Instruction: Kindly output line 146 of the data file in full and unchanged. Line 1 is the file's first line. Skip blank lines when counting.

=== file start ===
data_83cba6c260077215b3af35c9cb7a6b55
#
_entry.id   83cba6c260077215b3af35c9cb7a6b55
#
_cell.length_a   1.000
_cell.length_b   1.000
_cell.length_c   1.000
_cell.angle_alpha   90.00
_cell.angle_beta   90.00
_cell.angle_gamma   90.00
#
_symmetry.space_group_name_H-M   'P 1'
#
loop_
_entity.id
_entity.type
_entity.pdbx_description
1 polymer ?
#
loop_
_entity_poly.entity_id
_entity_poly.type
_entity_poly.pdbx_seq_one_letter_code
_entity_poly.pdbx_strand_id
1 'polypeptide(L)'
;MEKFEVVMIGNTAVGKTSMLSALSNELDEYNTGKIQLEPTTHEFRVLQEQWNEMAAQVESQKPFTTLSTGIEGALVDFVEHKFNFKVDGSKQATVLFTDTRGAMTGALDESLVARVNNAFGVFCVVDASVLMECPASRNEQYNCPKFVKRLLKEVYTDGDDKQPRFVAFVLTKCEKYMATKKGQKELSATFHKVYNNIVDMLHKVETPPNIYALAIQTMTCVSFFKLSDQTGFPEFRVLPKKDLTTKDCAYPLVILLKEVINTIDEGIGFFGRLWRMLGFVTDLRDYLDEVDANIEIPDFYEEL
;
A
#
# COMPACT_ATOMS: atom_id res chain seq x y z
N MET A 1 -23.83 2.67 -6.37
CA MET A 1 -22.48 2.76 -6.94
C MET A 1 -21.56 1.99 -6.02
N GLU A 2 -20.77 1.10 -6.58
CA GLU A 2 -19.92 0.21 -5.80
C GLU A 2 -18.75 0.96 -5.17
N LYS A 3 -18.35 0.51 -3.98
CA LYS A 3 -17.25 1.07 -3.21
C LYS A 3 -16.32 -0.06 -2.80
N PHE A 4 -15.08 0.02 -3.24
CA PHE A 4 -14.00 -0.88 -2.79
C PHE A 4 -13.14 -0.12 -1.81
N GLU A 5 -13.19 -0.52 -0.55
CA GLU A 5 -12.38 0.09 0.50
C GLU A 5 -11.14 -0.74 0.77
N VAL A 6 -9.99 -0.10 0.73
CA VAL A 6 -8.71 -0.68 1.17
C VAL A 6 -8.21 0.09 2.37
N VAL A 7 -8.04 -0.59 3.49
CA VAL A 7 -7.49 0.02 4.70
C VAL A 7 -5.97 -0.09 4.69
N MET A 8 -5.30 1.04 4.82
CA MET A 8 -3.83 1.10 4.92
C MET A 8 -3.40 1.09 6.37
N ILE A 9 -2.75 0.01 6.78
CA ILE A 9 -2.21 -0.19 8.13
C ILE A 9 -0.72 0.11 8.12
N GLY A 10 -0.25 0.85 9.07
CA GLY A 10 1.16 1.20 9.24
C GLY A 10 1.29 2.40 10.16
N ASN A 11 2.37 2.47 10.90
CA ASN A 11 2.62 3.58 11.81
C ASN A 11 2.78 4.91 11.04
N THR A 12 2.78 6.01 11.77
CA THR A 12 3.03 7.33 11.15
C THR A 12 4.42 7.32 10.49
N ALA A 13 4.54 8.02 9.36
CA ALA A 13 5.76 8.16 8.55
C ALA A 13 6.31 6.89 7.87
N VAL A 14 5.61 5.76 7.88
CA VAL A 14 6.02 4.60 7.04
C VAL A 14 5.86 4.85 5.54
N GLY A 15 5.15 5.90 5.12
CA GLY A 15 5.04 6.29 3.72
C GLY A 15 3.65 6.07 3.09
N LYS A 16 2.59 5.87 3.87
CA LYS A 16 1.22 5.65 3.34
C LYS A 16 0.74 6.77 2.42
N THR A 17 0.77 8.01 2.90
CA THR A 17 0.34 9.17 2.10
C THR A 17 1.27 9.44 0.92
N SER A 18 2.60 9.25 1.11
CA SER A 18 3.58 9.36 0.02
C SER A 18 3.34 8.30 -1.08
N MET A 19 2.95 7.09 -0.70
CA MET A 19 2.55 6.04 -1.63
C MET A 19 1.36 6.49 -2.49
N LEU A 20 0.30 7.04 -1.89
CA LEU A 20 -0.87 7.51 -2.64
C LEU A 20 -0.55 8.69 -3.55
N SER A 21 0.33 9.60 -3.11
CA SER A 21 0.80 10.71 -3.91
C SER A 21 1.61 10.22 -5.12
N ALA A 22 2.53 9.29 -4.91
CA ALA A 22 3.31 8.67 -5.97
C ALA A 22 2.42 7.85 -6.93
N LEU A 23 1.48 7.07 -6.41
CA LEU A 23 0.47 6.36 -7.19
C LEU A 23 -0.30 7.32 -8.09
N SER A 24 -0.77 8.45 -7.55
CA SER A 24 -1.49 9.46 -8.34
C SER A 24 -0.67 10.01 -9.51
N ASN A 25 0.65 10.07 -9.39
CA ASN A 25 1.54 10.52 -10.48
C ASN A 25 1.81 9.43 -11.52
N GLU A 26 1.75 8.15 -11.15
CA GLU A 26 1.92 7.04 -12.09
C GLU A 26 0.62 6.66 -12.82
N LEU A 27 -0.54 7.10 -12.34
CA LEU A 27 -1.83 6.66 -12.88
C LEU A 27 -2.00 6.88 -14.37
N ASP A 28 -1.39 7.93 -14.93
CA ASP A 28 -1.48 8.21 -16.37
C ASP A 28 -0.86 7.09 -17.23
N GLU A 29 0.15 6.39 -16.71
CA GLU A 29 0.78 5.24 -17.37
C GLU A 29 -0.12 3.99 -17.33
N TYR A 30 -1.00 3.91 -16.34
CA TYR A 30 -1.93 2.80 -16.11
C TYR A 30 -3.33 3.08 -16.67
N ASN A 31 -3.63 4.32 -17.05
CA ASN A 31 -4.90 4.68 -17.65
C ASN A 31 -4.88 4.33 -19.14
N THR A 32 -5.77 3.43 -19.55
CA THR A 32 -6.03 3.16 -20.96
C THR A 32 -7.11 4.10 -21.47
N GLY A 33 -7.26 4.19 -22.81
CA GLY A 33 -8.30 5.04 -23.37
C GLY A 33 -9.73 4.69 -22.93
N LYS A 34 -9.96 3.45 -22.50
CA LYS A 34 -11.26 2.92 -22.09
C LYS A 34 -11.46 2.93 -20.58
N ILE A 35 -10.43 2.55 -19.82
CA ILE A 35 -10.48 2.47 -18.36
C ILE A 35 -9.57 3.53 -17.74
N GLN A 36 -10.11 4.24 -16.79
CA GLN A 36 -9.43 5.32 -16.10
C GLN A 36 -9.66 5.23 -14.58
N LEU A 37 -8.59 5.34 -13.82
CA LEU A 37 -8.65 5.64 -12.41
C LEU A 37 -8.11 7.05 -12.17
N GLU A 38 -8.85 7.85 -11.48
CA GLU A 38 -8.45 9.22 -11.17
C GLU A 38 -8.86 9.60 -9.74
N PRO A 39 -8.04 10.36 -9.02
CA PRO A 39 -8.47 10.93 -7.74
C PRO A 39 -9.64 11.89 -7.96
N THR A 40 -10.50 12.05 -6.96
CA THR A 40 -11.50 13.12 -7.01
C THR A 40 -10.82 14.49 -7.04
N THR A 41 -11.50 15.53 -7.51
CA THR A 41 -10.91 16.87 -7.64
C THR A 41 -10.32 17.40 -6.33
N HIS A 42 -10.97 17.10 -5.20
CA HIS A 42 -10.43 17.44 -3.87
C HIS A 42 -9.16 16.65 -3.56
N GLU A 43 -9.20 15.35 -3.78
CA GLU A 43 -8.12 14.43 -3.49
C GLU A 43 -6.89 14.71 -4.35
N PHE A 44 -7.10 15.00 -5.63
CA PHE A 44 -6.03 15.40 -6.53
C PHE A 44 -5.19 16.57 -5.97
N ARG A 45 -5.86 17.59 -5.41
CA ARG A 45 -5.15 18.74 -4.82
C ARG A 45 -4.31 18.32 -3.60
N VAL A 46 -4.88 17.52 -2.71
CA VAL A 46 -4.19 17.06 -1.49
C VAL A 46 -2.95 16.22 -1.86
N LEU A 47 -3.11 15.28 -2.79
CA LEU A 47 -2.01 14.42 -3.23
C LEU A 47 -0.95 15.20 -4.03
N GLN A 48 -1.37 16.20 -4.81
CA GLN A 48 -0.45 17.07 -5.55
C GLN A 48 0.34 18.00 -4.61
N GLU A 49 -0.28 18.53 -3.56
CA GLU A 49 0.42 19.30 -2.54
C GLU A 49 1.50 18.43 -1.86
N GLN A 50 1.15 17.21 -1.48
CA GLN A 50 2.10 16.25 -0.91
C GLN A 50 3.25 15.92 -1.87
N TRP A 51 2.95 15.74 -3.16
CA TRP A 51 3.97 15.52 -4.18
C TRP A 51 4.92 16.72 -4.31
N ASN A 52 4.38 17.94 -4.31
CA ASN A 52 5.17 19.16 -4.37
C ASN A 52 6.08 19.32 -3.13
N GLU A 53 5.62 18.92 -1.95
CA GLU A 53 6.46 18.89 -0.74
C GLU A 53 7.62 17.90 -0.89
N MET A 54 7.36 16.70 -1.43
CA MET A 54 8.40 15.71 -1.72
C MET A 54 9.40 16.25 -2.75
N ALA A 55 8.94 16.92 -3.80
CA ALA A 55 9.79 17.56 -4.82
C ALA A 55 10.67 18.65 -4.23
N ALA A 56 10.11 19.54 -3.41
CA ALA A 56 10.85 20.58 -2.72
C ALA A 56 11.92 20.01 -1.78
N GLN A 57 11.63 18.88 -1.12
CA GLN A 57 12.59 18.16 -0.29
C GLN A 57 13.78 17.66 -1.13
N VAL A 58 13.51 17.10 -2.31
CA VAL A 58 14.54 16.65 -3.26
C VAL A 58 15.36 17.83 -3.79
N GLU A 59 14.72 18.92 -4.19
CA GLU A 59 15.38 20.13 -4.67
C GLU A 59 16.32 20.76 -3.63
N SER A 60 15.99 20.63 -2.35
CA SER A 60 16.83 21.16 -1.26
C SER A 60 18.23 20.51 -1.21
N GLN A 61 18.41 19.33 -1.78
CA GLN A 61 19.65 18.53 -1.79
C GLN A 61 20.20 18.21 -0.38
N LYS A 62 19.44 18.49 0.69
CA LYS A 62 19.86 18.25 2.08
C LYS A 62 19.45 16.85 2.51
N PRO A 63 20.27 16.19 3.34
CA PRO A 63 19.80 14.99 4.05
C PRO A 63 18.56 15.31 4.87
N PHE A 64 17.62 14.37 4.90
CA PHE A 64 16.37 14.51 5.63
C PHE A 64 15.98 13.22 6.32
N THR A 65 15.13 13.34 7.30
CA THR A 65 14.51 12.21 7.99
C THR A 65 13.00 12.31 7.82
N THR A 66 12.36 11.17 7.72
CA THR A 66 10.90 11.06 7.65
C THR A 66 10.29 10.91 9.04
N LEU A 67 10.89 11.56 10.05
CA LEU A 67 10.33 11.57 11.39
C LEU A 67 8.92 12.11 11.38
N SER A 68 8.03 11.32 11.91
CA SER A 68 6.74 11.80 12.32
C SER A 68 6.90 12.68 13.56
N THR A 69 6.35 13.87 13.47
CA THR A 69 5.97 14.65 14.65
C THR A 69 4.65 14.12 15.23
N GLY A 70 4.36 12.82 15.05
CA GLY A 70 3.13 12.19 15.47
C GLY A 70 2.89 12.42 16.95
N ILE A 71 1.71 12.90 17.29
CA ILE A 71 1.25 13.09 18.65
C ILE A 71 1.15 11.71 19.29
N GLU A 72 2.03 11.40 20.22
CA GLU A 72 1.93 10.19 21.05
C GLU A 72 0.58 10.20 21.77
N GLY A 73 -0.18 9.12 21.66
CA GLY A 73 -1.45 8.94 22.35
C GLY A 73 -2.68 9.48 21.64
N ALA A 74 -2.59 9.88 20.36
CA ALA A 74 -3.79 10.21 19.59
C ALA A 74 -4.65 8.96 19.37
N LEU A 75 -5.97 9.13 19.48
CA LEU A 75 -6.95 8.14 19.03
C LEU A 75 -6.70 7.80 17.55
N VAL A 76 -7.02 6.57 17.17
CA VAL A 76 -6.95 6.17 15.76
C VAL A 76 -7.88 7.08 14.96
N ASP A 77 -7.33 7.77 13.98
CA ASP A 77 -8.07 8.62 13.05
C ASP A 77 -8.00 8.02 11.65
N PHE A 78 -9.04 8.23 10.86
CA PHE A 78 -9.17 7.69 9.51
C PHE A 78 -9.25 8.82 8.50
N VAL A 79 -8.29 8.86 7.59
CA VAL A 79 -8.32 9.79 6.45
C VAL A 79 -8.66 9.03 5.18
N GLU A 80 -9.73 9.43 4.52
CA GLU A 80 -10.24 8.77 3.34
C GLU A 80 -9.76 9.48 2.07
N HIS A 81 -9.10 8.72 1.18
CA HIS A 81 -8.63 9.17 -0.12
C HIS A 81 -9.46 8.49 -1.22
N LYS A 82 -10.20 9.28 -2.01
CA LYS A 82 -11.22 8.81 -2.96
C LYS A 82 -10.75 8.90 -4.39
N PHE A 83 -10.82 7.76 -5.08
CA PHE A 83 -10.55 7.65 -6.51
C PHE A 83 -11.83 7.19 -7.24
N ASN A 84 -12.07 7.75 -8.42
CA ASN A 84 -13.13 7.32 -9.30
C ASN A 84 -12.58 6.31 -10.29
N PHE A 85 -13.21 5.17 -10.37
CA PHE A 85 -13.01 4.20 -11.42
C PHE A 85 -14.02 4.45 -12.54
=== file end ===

CA PRO A 39 -8.47 10.93 -7.74